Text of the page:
Non-Traditional Graduate Students: Present Successes & Future Possibilities
MLA 2021--Committee on the Status of Graduate Students in the Humanities Panel
The number of non-traditional students in graduate programs is increasing, thanks in part to the welcomed efforts that institutions of higher learning have made to both recruit and offer resources to students of this community. The term "non-traditional" is often applied to students based on their part-time status due to family or work commitments, a generational gap between themselves and other students, or a disability that affects their experiences with graduate school. The term can additionally be applied to students whose qualifications differentiate their higher education experiences and needs from those of their “traditional” peers.
Research indicates that the unique challenges facing non-traditional graduate students often affect their success, as demonstrated by studies like the 2013 one from the National Student Clearing House Research Center that found “only 42% of 25- 50 64-year-olds complete degrees” (Shapiro, et. al). Other studies point to emerging strategies for supporting non-traditional graduate students, as well as the possibility of those yet to be explored. David Jones offers one such example of the former in his 2019 study, which concludes that “university personnel can influence the adaptation of nontraditional students through persistent gestures of support, discreet and appropriate responses to learning needs, support for community in classrooms, and guided self-exploration (106).
Opening up academia to a broader range of students than those historically centered in an academic environment offers universities the opportunity to embrace richer classroom discussions, unique perspectives, and a far more diverse and healthy student body, but the position of non-traditional students requires new and flexible approaches to academic engagement, financial plans, and housing needs, to name just a few topics. This panel seeks to give voice to non-traditional students and the faculty and staff that work with them to share their experiences and discuss successful strategies for navigating higher learning. We wish to discuss both the specific challenges facing non-traditional students and the effective strategies that this community and their advocates have employed for success. We encourage a broad interpretation of the term "non-traditional" in order to highlight the expanding and diverse nature of this demographic and we specifically invite engagement with the following questions:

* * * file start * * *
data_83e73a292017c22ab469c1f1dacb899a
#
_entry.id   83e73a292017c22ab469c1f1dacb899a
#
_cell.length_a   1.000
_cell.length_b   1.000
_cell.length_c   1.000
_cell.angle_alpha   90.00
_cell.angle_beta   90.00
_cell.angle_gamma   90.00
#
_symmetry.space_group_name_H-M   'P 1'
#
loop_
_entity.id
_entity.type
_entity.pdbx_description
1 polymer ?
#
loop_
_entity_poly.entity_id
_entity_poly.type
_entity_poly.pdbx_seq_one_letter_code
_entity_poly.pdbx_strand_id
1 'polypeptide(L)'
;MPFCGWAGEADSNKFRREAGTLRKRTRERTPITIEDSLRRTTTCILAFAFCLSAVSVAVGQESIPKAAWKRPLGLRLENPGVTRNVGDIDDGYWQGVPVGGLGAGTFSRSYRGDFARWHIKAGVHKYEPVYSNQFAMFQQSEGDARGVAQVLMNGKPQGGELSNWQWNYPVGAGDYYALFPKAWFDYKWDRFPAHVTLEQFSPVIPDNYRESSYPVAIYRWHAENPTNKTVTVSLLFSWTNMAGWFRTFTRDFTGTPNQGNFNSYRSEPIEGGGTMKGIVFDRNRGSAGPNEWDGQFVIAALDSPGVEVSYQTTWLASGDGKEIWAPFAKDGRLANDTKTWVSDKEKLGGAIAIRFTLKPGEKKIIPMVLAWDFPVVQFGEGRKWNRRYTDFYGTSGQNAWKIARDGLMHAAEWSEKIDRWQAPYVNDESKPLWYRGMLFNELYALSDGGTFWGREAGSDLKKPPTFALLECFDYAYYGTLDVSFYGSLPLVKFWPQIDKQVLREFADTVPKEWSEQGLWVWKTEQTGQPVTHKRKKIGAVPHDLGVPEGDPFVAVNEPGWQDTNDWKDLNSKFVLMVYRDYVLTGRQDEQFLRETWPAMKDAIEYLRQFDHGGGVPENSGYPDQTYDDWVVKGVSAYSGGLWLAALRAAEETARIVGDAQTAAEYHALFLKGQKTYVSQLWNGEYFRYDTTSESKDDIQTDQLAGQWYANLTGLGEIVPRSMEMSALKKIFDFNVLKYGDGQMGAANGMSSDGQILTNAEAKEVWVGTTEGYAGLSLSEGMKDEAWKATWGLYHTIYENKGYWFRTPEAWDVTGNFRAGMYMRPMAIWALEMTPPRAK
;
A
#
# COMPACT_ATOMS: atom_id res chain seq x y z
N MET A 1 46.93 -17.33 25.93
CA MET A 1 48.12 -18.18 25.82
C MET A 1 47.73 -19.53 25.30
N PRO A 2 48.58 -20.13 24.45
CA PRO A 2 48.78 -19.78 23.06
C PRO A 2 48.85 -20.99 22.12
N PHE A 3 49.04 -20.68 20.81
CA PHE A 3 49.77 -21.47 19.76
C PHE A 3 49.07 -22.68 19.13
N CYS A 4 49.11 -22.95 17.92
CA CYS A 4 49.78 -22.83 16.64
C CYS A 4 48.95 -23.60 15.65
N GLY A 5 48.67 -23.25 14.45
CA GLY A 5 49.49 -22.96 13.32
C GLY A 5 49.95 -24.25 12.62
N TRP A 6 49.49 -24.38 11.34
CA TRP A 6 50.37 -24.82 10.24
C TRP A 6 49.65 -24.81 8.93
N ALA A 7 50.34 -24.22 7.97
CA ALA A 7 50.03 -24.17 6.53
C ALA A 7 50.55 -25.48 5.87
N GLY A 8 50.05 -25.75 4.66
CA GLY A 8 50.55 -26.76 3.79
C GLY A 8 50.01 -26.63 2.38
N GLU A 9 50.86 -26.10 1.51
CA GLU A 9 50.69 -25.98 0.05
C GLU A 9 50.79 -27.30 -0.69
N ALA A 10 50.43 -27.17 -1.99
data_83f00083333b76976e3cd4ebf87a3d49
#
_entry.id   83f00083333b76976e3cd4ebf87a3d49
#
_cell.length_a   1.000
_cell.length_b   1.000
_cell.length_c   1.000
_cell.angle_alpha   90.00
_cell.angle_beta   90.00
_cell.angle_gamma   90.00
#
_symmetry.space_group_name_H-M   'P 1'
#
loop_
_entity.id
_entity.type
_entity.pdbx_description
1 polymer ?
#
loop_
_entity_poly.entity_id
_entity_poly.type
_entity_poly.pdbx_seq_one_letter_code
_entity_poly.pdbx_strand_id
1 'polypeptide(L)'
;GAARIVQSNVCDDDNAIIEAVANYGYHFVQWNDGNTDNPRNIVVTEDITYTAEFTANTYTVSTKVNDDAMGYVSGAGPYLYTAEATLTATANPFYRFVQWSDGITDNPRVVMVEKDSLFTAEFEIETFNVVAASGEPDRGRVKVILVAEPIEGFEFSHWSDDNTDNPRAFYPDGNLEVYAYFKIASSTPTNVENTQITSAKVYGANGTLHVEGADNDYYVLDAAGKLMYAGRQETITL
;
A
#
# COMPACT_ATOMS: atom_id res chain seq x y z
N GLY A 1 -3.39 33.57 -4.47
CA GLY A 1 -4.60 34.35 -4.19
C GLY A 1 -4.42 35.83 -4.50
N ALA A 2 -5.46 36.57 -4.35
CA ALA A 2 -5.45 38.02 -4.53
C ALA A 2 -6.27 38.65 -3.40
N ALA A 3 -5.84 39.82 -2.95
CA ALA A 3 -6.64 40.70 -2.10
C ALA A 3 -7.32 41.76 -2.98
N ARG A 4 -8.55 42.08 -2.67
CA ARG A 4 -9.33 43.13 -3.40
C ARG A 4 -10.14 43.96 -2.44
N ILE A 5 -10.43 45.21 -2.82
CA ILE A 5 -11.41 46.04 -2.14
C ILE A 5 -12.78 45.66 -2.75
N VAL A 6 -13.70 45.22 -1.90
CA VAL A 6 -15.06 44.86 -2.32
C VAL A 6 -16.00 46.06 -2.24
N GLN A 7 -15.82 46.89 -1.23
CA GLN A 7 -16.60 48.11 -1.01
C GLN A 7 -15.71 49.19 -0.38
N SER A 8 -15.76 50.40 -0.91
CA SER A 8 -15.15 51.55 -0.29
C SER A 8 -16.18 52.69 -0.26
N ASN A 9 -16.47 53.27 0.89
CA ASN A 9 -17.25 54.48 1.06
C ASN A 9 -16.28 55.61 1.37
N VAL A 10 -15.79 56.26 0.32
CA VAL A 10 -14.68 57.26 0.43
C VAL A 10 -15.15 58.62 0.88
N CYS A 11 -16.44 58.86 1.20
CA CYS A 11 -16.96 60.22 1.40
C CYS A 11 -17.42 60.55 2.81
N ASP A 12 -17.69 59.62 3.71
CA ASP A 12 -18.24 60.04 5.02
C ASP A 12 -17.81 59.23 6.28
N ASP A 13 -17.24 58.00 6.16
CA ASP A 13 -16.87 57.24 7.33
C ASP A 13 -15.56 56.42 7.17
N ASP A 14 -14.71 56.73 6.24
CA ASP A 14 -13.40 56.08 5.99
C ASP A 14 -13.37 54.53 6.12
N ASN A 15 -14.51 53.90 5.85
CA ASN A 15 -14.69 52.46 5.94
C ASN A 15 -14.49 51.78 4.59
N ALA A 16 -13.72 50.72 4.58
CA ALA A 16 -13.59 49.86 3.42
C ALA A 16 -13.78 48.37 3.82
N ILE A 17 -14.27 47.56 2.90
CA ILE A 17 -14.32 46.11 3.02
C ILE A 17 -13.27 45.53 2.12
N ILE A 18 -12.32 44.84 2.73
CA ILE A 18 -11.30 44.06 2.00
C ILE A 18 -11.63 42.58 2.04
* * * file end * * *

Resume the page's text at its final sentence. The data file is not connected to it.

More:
Do graduate programs offer sufficient access to non-traditional students?
What are some positive and negative experiences of non-traditional students in higher education?
How useful is the term “non-traditional," and to whom is it useful?
What can schools, as well as individual programs, do to support non-traditional graduate students?
Are there successful models of programs already engaged in supporting non-traditional students?
What is the current visibility of non-traditional graduate students in academia?
How can we celebrate and highlight the diversity that non-traditional students add to graduate programs?
What is causing the shifting demographics of graduate student populations in higher education, and how can we position this reality in its proper historical and sociological context?
What is the embodied experience of non-traditional graduate students, and what can this teach us about the future of academia?
Jones, David. “Modulations by Nontraditional Graduate Students to Overcome Imposed Withdrawal.” The Journal of Continuing Higher Education, vol. 67, no. 2-3, pp. 97-108. 06 Nov. 2019. doi: 10.1080/07377363.2019.1680265. Accessed 08 Feb. 2020.
Shapiro, Doug, et al. Completing College: A National View of Student Attainment Rates-Fall 2007 Cohort (Signature Report No. 6). National Student Clearinghouse Research Center. Dec. 2013. http://nscresearchcenter.org/signaturereport6/#Sig6-Results-3. Accessed 08 Feb. 2020.